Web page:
Human Scratches (4yo Son)

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Hi all,

My 4yo son is being repeatedly attacked at preschool by another boy (he always tells me the same name when the teacher tells me about his injuries at collection) this boy scratches his face aggressively and draws blood.

While this is being dealt with by the school, I'm concerned about (a possible coincidence) within 24 hours of every scratch my son develops a fever and lethargy, shaking, loss of appetite. I can only find information online about cat scratches but should I be concerned now that this has happened 3 times in a very short period? (3 in the past 4 weeks) what if anything could this be?

I know small children get ill, especially at nursery, but thats usually a cold each month and only a vomiting bug once in the past year. Could this be from dirty fingernails? an infection? something the teachers aren't telling me like spitting? an allergic reaction to something they're putting on the injury afterwards?

The first time it happened my husband called me at work to say he was unwell and I assumed he was faking it to get away from this boy, lo and behold, a fever of 39. The second time I took him to the dr where they found nothing wrong with him and it was "probably just a virus". Now it's happened again?!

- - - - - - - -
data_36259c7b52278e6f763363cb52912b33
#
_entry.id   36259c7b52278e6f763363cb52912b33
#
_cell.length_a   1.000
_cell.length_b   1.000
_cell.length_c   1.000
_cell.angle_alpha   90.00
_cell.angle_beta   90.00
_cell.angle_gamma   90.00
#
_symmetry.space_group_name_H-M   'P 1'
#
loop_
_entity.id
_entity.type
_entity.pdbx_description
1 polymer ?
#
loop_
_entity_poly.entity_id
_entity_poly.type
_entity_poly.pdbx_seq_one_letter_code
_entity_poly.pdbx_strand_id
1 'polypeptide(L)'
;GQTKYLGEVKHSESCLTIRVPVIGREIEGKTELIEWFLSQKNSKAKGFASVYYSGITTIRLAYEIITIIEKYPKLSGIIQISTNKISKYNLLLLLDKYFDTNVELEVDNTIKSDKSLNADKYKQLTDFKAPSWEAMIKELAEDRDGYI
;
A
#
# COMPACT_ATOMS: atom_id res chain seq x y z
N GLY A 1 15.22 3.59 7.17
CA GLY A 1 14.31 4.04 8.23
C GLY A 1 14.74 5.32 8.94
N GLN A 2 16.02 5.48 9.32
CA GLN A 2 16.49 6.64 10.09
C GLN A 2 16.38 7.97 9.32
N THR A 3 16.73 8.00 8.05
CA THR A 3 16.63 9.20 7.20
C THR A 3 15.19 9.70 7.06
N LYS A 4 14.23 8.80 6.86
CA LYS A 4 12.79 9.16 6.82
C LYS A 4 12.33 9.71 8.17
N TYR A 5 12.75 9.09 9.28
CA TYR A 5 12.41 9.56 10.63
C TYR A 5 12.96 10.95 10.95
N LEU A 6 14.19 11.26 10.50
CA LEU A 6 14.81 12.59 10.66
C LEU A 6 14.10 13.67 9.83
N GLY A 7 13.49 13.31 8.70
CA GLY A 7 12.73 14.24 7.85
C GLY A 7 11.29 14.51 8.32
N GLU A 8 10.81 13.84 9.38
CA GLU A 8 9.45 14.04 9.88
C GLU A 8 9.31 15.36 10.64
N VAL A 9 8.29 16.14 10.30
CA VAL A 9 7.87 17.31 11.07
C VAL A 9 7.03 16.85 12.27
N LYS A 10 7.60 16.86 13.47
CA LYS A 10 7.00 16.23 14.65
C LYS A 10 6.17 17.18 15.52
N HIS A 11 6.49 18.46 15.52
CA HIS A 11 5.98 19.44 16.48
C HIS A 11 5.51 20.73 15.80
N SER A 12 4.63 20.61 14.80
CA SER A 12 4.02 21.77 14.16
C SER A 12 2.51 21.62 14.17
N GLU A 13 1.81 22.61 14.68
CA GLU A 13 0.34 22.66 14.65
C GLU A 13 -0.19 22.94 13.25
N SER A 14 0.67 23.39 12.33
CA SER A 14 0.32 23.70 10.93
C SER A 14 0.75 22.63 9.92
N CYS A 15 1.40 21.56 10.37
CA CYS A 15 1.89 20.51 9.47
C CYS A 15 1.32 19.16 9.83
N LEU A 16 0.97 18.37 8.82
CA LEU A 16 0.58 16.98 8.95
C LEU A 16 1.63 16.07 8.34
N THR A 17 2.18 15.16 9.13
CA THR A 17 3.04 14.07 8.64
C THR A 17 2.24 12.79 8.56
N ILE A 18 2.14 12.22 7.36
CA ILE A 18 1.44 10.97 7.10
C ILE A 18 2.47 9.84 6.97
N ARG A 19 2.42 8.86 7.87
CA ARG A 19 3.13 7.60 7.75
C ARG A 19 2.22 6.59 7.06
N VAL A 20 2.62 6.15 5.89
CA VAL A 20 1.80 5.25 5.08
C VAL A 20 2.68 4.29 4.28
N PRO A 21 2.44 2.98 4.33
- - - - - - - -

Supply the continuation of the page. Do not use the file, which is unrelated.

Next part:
Thank you if you've made it this far and sorry for the long post (rant!)

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    I'd be very concerned if this were my little boy, too! Here's what I would do:

    1. Three reactions like this and 'probably just a virus' diagnosis? I'd want to ask the doctor to do a blood test the next time it happens. Which I hope it doesn't.
    2. Does your doctor know the link between the incident and the symptoms - each time?
    3. Write a letter to the school, listing your concerns and questions, and asking for their advice and response.
    4. Could it be a psychosomatic reaction your son is experiencing?

    I hope someone posts a more knowledgeable response. I'm not a doctor or a nurse, but I am a cognitive behavioural therapist and know the benefit of being able to address a concern effectively. What's happening is wrong and you are right to be worried.

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